If you happen to mention regretting a past decision, well-meaning friends will likely say:
Regrets are useless! Live in the present! The future will always be better!
We all have regrets. Why is sharing them so taboo? Why does hearing the words, I wish I’d… cause so much distress?
I’ve lamented about beginning to write so late in life. If only I’d started twenty years ago…
Here is the typical response, often with a comforting hand on my shoulder.
You weren’t meant to do it twenty years ago. You were meant to do it now. I suppose that could be true if I believed that my life story had already been written and I am just following the script. But I don’t. Twenty years ago, it hadn’t occurred to me that I might have a passion for it, and perhaps a bit of talent that could arise with a proper foundation and loads of hard work.
You’d be a different writer if you’d started 20 years ago. And that would be okay with me because I’d have twenty more years of knowing the deliciousness of getting lost in a story of my creation, the shock of a well-crafted sentence born from my brain, and the possibility of a career more satisfying than the one I had.
I’m reading Robin Black’s fantastic new collection of essays, Crash Course: Essays From Where Writing And Life Collide. Robin’s literary success came relatively late in life, a delay she attributes to many things—incapacitating agoraphobia, the ending of one marriage, three children, (one with special needs), but mostly from an insecurity spackled on by a narcissistic father. Me, I had a life of twos. Two prior successful careers, two healthy children, two husbands. Two dozen or so truly wonderful friends. I have no good excuse and yet it took me over five decades to find my way to fiction.
Here are Robin’s words on starting to write late in life from her wonderful essay, The Dreaded Desk Drawer Novel.
It’s easy to be irritated with myself, but this is a terribly challenging balance to strike for those of us who feel the pressures of time. It is hard enough to judge one’s own work under any circumstance, and harder still when a kind of panic distorts your view. How do you respond to that urgency productively, savoring the days and making the most of the months, while not letting awareness of age, even mortality, morph into the sort of anxiety that warps your judgment?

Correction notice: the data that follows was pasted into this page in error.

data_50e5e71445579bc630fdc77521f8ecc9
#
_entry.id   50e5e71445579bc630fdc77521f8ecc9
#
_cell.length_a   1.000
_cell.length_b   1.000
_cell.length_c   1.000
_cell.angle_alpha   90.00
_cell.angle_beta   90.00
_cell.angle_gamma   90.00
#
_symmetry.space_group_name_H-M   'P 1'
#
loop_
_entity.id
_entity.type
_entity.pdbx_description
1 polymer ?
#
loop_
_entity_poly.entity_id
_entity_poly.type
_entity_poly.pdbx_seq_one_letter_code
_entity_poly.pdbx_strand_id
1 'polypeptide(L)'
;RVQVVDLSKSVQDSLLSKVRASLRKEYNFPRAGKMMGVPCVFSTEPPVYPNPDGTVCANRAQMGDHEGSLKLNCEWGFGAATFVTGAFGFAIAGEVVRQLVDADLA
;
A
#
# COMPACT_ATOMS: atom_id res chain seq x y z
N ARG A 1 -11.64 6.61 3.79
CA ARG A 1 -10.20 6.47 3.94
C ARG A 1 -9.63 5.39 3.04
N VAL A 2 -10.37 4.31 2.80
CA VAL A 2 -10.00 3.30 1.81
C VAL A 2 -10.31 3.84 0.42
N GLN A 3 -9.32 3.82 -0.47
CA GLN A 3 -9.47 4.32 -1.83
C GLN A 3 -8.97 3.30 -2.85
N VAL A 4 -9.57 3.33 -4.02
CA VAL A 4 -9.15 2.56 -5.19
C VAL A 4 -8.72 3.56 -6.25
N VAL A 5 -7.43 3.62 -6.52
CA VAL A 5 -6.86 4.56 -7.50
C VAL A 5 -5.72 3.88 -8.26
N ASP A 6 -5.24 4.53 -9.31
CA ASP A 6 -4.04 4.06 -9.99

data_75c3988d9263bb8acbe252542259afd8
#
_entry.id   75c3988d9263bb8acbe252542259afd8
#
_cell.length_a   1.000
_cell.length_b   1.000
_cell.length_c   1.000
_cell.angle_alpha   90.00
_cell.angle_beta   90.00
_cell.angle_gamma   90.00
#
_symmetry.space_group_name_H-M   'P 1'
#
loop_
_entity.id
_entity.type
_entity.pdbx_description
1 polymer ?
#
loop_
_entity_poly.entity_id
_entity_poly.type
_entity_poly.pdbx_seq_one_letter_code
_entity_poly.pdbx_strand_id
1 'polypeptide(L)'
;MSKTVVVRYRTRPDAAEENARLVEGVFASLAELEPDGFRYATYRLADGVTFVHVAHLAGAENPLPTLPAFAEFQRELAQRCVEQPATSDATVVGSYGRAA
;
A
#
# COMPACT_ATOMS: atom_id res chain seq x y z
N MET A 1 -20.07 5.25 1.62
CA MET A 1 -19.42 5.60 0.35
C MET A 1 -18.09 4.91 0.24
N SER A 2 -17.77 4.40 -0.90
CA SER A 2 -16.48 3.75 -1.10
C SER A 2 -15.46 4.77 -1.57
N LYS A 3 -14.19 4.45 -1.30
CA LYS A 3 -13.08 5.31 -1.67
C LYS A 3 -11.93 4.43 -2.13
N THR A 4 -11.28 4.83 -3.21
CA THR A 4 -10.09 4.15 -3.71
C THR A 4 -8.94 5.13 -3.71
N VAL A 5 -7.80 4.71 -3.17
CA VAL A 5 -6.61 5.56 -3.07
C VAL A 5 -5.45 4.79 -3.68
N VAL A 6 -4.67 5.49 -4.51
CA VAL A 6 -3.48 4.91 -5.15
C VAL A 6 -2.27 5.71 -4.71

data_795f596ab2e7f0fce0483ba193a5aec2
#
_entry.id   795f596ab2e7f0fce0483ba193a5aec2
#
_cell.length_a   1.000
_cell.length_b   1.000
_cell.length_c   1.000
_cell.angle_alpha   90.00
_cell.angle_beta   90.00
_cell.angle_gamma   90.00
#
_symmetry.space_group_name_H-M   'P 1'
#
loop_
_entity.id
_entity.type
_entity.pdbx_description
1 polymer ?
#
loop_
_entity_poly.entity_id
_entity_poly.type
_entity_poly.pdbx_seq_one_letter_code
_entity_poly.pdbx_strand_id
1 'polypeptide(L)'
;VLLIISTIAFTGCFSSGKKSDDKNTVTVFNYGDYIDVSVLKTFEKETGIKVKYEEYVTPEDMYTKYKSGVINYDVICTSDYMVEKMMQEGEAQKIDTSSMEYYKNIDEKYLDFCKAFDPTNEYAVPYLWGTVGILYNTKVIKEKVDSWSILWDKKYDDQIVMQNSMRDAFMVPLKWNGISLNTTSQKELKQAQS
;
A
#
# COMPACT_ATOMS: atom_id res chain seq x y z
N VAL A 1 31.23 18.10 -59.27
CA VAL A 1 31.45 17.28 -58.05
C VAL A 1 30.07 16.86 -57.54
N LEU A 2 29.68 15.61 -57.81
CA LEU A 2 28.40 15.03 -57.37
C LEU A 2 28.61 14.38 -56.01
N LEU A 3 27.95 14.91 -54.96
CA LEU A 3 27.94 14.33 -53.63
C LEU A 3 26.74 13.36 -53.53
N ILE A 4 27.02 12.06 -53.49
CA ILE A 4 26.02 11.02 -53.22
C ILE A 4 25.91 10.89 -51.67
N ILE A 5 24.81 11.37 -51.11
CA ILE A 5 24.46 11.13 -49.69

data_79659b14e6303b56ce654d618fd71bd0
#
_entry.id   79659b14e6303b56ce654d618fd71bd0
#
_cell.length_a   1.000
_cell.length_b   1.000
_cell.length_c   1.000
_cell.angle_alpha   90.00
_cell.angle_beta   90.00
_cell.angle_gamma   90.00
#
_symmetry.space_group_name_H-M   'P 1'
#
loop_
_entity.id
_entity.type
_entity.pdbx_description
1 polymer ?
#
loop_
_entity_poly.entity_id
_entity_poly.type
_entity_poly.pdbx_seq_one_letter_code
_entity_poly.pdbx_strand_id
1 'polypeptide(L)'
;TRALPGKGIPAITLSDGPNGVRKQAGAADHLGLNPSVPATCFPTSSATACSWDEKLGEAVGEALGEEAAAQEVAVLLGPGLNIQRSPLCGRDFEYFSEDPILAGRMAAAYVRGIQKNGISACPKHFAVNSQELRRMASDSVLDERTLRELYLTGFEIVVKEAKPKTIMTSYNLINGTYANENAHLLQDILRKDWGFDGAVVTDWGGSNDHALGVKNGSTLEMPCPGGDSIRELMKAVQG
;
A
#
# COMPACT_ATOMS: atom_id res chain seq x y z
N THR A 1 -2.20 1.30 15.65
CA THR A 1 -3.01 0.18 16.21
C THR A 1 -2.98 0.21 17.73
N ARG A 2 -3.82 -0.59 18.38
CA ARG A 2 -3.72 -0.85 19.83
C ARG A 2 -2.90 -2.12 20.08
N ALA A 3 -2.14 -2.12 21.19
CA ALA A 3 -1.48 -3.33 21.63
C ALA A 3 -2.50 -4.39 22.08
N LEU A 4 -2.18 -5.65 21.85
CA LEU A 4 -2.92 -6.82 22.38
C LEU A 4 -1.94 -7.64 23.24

I love that she gets the pressure of the clock. The fear of wasting months, or even years, on work that doesn’t deserve the light the day.
I think it’s okay to have regrets. At 92, my father still laments giving Izzy Goldberg, the Philadelphia Army-Navy surplus king, advice about opening his first store and then refusing to help him. He still regrets not going to college when it was offered via the GI bill. He regrets medical decisions made for my seriously ill mother that may have hastened the end of her life, but likely not.
Perhaps sharing his regrets allows him another moment to think about his dear wife. Or to take pride in his prescience of a soon-to-be-booming business. Or to reminisce about his wartime activities.
Yes, it’s sad to hear him express these sentiments, but it would be sadder still if he were unable to. Or when he expressed them to be advised to let it all go… It’s like letting go of who you are.
We are our life’s choices. Our regrets are our history. They reflect our fears, our moments of unchecked emotion, our indecision. I can’t regret the honesty of those moments any more than I can reject the deliberate and caring ones.
And so I state, I regret that I degreed in Anthropology instead of English. I regret that my fear of expressing myself in any emotional way stopped me from writing sooner. I regret all the substandard stories I foisted on kind friends.
I also know these regrets are what drive my engine. They force me to overcome an aging memory, a faulty foundation, ill-advised temptation. They force me to dissect prior decisions, not just about writing. About life. They carve the path forward by avoiding the mistakes of the past.
And for me, as I assume for many of you, sharing is understanding. (Thank you, dear friends, for listening.)
Robin Black has also written the terrific story collection, If I Loved You, I Would Tell You This, and the novel, Life Drawing. If you haven’t read them, please do.